Last week I had the pleasure of taking in "Natasha, Pierre, and the Great Comet of 1812" in its new uptown location. I sort of had no idea what I was going in to see; I knew it was based on a section of War and Peace, a book I will probably never pick up, but other than that I walked in unaware of much beyond the great word of mouth I'd generally heard. 

The story isn't really the important part compared to the immersive atmosphere, but it mostly centers around Natasha, a young Russian girl who finds herself smitten with another man while her fiancée is off fighting in a war. The story is told in a Russian café setting where you can order food and drinks before the show and during intermission, and the atmosphere, costumes, and music all skillfully employ that thing where one foot is grounded in 1812 and the other foot in modern day setting. 

This was one of those shows I truly enjoyed despite myself. The lyrics don't even attempt to rhyme or hit any recognizable meter, as if an untouched translation forced to fit uncomfortably in music, occasionally making much of the words hard to discern. But the music is wonderful and evocative of the time period without being cliche or pastiche!  The entire character of Pierre barely deserved to be in the title as he was almost a nonentity. But the atmosphere was fantastic and rich!  Pierre could have had more time for an arc to be developed if some minor characters were cut, as they were not as much fun as the prologue advertised they'd be. But look, your waiter brought you some pirogies!  You love pirogies!  I imagine that future "traditional" stage productions of the show may not fare quite as well as what elevates the show to worthwhile is the truly stunning production and atmosphere.  

The show might be worth seeing just for the rousing prologue alone. Aware that the Russian source material is teeming with characters who are difficult to keep track of, each one is hilariously introduced through an opening number that occasionally assures you that if you get lost, your program's relationship diagram will get you back on track. It's like an Ahrens and Flaherty opening if they had traded sentimentality for sarcasm, and it's brilliant. I wish that sort of focus had been afforded to some other parts of the show, but nonetheless it remains a wonderful evening and I recommend seeing it quickly before it closes, which I've heard rumors of....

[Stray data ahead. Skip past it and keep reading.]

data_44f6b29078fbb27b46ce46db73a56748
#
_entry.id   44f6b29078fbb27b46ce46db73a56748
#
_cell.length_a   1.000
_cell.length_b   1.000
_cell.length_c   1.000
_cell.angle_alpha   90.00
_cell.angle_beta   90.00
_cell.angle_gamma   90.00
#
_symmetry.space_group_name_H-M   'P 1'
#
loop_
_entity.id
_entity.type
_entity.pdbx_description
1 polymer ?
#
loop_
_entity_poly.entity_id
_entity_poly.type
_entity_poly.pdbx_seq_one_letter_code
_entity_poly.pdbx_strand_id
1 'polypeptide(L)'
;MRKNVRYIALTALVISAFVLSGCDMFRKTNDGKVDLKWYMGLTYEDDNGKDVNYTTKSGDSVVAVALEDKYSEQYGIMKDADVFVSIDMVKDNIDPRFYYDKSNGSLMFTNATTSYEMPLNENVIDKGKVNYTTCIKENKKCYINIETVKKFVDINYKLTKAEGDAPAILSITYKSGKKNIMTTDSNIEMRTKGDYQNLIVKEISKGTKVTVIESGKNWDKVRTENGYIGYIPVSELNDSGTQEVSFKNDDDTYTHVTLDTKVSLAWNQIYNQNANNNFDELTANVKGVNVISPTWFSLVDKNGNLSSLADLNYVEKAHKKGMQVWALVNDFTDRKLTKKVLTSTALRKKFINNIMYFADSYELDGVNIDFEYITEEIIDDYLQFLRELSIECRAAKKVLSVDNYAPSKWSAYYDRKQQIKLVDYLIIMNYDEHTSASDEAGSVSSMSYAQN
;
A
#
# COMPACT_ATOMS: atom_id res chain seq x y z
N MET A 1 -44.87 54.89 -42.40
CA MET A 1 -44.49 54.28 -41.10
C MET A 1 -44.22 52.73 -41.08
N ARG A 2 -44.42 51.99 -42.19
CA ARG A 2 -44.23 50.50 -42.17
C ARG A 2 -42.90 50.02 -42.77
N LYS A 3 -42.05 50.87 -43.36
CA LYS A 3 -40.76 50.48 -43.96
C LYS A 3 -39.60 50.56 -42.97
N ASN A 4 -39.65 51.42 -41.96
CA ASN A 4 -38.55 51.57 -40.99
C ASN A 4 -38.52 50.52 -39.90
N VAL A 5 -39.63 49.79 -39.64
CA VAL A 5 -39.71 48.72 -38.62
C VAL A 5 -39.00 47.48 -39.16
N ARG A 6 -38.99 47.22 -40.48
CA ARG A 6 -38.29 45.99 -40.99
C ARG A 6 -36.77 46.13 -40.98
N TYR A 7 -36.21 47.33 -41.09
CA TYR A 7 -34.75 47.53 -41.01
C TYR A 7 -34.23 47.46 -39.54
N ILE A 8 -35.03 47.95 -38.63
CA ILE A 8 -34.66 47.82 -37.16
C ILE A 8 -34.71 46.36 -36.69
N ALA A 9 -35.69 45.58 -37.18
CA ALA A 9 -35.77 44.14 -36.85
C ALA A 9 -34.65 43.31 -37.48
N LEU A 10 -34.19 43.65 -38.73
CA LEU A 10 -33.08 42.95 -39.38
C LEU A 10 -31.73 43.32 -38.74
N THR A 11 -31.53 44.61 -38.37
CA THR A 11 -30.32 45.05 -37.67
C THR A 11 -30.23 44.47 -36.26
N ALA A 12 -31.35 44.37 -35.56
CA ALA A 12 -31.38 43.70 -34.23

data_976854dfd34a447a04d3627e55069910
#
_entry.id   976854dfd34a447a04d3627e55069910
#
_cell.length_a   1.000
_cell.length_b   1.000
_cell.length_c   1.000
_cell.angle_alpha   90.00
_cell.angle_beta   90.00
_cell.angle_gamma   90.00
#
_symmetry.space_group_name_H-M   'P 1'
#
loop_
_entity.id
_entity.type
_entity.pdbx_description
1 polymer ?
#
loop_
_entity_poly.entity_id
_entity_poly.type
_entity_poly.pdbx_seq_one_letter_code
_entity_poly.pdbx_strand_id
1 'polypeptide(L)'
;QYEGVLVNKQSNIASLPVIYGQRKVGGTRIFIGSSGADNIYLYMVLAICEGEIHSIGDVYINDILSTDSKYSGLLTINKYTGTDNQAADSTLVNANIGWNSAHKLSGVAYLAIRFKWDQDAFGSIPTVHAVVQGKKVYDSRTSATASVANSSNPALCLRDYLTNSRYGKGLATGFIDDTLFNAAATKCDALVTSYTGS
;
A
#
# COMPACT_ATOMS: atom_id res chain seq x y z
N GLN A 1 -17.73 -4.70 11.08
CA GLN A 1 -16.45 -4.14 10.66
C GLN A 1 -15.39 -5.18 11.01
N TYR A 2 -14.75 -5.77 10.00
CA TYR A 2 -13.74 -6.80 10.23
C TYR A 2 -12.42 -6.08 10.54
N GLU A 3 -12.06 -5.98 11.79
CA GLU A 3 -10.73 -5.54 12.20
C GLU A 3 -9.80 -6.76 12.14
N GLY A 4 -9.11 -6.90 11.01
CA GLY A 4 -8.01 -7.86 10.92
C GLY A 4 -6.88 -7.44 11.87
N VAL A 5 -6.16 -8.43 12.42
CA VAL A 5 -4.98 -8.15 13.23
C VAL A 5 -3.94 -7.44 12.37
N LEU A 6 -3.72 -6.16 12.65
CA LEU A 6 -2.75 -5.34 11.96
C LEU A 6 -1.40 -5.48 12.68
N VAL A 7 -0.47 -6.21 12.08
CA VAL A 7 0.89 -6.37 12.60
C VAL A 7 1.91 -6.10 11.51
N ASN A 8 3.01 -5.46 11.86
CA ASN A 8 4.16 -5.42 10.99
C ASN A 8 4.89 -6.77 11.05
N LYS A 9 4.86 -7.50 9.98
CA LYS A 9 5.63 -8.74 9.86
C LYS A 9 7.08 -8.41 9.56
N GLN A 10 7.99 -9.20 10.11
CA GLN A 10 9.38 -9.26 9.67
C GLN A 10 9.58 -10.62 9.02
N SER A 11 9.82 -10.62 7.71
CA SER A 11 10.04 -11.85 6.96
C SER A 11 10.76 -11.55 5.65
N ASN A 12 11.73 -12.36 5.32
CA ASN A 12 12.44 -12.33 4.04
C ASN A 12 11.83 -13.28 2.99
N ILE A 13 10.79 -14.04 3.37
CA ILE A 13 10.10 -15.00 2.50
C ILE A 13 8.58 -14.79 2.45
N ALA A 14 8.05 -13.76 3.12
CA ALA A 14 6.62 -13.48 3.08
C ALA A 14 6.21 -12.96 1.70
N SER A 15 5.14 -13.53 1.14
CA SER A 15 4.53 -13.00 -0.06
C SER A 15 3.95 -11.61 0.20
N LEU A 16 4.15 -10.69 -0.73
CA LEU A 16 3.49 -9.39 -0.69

Natasha, Pierre and the Great Comet of 1812

After an acclaimed run, Natasha, Pierre and the Great Comet of 1812 has transferred to the theatre district. The show "invites you to join Tolstoy's brash young lovers for an evening you'll never forget, as vodka flows and passions ignite in Dave Malloy's electropop opera, ripped from a slice of 'War and Peace'."   
Ghostlight records is releasing a two-disc cast album to preserve the original score, which merges Russian folk and classical music with indie rock, electronica and organ-influenced cadences. I am hosting a giveaway for an exclusive first recording of the cast album.  To enter, either 
Contest ends Monday, November 25th!
 

Review: Quidam

02_Hand_to_Hand_0035_PS copy.jpg
There is a joke about every Disney theme park ride in the world being the same thing over and over again, to the general tune of "you've been invited to experience a new creature/technology/magic/exotic locale, which should be a wonderful problem-free experience except for that SOMETHING HAS GONE HORRIBLY WRONG!". Having now seen four Cirque Du Somehow shows, I can attest that Cirque's formula is something more like "life is dull and drab, but nothing is dull and drab IN YOUR LSD-INFLUENCED DREAMS!". Fortunately the expert performers at Quidam are never anything short of jaw-dropping... and besides, it's not like formulaic plotlines have kept anyone off the Tower of Terror. 


 

Blue Man Group: Revisited

"Is there anything I need to know about Blue Man Group going in?"
How do you even describe Blue Man Group?  It's three guys, painted blue, who do a series of vignettes that are funny or visually engaging, and they're painted blue, and.. well...
"Heck, I don't think you even really need to know English."
In the 13 years since I've last seen them at the Astor Place Theater, lots has changed for the Blue Men.  Their downtown off-Broadway NYC success was parlayed into much larger venue'd shows in Orlando, Vegas and elsewhere, spawning a few music albums and resulting in some newer vignettes of a grander scale.  Some of these additions have recently worked their way back into the off-Broadway production, much of the new material cetering around 3 human-sized iPhones which occasionally lower from the ceiling for the Blue Men to interface with.  These new setpieces often involve clockwork-perfect timing to produce some hilarious choreography in the interaction with the technology.  In fact I would say that the added elements seemed to take up half of the running time, making a revisit absolutely worthwhile for those who haven't seen the show in a decade.